While all eyes were fixed last week on the wrangling over the evidence of Syria’s use of chemical weapons, two of Bashar Assad’s stalwart backers, Moscow and Hizballah, forged a furtive pact that was more far-reaching than their collaboration in the war for preserving the Damascus regime. In the immediate term, Moscow has acquired a potential client for its arms and a new sphere of influence in Beirut.
This little-noticed deal was put together after Russia's Deputy Foreign Minister Mikhail Bogdanov was closeted for three days with Iranian and Hizballah military officials in Beirut for briefings on the state of the Syrian conflict.
The closing session took place Saturday, April 27, DEBKA-Net-Weekly's intelligence and military sources report, when the Russian official and Hizballah’s secretary general Hassan Nasrallah met to wrap up final arrangements for deliveries of Russian military assistance in the event of a major new turn in the Syrian conflict.
Examples were an outbreak of hostilities between Syrian troops and US forces massing on any of Syria’s borders (See last week’s DEBKA-Net-Weekly: Obama’s 20,000 troop surge for Jordan); US air and missile strikes against targets in Syria; or a decision by US President Barack Obama to let Syrian rebels have the heavy weapons they have long demanded.
(Tuesday, April 30, US Joint Chiefs Chairman Gen. Martin Dempsey said, "Options are ready… and if it becomes clear to me or if I'm ordered to do so we will act, but at this point, that hasn't occurred. We've been planning, we've been developing options, [and] we are looking to determine whether these options remain valid as conditions change.")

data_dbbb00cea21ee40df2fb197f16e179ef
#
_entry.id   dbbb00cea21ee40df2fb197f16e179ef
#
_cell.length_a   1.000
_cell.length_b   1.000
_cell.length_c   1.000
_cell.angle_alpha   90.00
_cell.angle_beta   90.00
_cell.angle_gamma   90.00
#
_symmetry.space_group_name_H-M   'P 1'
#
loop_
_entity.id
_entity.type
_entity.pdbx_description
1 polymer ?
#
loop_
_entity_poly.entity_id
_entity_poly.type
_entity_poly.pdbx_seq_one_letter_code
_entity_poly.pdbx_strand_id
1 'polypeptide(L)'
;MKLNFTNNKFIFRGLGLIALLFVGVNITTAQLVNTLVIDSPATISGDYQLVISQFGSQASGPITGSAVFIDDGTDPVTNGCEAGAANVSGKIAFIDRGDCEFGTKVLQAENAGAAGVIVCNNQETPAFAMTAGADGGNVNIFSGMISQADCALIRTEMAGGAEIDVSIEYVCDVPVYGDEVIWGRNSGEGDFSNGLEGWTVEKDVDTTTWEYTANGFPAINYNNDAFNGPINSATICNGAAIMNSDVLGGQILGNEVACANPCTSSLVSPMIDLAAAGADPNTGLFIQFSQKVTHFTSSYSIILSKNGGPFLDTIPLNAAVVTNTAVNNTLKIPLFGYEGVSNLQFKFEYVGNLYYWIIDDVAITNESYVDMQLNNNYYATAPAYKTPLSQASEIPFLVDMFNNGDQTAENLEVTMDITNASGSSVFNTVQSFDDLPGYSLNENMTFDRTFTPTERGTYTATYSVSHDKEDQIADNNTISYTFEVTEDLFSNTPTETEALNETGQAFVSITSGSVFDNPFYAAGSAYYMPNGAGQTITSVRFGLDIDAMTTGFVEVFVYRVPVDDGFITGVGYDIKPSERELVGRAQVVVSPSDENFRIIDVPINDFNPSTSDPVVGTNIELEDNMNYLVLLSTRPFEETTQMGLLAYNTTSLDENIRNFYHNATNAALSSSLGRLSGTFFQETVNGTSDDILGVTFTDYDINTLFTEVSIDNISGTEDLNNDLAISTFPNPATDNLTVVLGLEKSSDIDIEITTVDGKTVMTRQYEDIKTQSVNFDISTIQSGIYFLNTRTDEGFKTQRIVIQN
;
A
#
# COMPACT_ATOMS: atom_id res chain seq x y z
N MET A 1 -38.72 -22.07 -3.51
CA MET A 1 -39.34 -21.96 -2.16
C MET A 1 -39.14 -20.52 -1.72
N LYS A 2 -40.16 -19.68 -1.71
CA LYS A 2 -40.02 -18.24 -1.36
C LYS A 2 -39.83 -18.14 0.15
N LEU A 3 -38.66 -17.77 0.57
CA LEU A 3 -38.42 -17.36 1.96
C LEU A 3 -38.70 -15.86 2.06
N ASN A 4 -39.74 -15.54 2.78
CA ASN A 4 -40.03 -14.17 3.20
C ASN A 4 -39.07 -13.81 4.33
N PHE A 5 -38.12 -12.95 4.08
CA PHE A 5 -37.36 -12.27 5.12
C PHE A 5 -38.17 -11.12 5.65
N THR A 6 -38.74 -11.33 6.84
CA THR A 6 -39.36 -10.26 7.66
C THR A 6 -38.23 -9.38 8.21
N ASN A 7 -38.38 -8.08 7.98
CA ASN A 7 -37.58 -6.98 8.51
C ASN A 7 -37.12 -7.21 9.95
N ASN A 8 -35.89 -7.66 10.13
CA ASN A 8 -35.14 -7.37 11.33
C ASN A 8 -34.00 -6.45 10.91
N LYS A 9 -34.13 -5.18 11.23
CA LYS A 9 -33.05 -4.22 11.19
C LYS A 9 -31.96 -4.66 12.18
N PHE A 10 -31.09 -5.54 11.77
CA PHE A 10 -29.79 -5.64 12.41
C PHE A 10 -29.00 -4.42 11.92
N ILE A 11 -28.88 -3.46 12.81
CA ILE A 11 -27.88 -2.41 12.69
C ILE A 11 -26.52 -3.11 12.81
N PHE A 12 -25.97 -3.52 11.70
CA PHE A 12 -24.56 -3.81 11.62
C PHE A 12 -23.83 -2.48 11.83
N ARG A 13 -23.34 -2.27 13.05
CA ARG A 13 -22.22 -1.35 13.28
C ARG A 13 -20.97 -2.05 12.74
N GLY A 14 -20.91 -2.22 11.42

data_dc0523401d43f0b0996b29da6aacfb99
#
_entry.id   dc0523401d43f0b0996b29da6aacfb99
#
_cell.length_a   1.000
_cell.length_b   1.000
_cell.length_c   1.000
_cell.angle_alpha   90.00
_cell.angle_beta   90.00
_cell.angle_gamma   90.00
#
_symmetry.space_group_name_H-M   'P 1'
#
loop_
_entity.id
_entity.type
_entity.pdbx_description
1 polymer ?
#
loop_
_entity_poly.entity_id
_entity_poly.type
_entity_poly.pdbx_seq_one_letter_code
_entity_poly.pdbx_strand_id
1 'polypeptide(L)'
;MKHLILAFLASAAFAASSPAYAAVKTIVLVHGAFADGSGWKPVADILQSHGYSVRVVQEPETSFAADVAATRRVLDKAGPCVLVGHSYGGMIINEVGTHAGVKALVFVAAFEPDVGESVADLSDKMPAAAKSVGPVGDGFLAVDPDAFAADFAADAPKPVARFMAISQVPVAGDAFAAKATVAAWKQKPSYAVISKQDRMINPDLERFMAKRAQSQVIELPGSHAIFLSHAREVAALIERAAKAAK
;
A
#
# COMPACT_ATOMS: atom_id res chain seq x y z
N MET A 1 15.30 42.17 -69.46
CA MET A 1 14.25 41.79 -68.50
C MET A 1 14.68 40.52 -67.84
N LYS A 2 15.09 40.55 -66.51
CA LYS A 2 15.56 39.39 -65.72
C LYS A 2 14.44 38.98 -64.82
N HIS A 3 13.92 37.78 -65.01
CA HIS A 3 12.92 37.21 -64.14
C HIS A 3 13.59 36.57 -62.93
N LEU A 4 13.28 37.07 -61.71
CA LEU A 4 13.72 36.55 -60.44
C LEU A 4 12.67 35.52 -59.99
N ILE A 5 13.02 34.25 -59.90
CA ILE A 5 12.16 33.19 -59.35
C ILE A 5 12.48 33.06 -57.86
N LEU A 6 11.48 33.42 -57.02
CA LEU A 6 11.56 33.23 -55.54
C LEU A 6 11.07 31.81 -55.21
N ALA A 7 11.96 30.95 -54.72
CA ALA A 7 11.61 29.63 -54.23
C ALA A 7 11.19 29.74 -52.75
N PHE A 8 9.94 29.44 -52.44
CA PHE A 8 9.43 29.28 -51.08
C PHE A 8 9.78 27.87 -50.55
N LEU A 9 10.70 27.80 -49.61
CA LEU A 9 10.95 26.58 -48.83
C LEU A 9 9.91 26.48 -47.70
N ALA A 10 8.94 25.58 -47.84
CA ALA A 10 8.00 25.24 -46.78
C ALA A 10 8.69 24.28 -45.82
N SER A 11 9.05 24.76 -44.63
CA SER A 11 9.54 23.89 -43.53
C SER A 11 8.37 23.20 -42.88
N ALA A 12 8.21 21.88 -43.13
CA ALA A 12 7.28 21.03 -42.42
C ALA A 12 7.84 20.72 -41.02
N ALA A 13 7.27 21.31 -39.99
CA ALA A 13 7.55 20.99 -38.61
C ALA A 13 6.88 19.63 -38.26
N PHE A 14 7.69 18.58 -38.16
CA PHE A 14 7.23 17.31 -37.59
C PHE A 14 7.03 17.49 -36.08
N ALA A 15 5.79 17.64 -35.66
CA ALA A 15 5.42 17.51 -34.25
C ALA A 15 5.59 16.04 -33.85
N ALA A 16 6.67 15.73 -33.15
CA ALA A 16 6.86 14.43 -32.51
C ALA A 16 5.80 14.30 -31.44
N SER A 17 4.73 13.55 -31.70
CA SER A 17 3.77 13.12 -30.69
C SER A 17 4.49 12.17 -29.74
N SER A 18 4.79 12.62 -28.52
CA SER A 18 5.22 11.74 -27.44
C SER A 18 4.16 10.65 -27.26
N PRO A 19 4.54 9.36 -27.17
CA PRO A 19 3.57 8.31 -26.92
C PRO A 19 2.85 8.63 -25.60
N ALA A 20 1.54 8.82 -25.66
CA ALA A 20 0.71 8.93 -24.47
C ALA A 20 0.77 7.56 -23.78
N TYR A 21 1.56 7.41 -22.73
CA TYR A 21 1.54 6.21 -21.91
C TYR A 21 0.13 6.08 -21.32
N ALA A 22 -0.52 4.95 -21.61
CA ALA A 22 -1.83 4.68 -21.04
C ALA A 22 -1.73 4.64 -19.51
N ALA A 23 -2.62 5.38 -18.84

Moscow consolidates backing for Syria, benefits Hizballah
On the Russian side, Bogdanov reviewed the possible deployment of Russian marines to Lebanon and their transfer under Hizballah armed escort to Syria. Operating under directives from the Russian military general staff in Moscow, the marines would seize control of Syria’s main highways, military bases and the sensitive infrastructure vital for keeping the Assad regime and loyal Syrian military units fully functioning.
To consolidate Moscow’s unfolding ties with Hizballah, Bogdanov pledged Russian air cover against an Israeli Air Force attack. It would come either from Russian planes based in the Caucasus and the Black Sea regions, or missile interceptors carried aboard Russian naval ships.
Straight after his conversation with the Russian deputy foreign minister, Nasrallah placed his militia’s combat forces on war alert against Israel and started calling up reserves.
Monday, April 29, his deputy, Sheikh Naim Qassem was dispatched to Tehran to report to Hizballah’s Iranian bosses on the deals Nasrallah had set up with the Russian official.
The next day, in a speech broadcast on his Al Manar television channel, a swaggering Nasrallah conveyed a warning: “Syria has true friends in the world who will not let [the country] fall to the US, Israel or Islamic radicals,” he said, so putting Bashar Assad’s enemies on notice that Moscow and Tehran were both on hand with military assets for saving the Syrian ruler from any US or Israeli offensive for his downfall.
First Russian arms for Hizballah
DEBKA-Net-Weekly's military sources disclose that, in another unprecedented gesture of favor for Hizballah, Bogdanov guaranteed his government would make up any weapons shortages incurred by the Shiite group – whether in fighting in Syria or against Israel – in the event of Iran’s supply route to its Lebanese proxy being cut off by hostilities in the Syrian arena.